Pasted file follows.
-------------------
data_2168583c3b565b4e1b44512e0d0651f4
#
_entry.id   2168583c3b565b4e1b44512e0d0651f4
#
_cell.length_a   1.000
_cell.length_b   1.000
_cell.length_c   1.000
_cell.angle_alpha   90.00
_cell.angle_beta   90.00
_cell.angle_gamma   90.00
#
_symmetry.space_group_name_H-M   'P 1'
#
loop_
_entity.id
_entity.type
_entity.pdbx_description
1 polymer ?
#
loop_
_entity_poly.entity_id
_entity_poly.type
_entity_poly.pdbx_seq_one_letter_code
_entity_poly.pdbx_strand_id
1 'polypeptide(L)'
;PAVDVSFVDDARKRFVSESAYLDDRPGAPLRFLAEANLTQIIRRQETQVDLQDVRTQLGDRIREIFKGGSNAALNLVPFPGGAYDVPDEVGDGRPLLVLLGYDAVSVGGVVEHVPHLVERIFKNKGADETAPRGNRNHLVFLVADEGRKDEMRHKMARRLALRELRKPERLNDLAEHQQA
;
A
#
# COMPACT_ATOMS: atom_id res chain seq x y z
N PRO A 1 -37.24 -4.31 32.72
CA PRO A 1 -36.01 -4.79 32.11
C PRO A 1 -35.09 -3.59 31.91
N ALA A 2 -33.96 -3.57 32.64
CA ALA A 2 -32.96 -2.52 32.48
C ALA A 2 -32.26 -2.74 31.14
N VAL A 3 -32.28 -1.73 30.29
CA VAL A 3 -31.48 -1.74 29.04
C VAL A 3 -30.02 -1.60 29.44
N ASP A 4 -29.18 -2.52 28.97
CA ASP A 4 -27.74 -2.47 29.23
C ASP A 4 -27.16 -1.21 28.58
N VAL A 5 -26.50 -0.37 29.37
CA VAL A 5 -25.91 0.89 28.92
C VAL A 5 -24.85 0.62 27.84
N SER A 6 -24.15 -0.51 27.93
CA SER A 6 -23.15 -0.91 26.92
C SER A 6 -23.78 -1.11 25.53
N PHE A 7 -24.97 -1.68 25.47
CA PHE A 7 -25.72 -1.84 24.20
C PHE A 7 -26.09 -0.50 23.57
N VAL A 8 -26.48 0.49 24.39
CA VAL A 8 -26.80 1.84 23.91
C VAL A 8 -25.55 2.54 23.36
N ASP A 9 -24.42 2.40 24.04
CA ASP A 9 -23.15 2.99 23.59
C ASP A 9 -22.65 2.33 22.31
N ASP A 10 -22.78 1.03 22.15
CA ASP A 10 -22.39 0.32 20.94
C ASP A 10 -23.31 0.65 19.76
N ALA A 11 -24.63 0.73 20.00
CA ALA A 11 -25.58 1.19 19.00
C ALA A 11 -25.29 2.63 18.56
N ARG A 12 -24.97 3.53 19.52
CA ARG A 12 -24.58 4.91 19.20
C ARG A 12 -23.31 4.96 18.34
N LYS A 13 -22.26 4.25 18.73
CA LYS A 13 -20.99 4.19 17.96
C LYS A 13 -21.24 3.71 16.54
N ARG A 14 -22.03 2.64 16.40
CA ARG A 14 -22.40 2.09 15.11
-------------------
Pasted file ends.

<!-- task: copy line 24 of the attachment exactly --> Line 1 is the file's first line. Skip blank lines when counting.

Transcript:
_entity_poly.pdbx_strand_id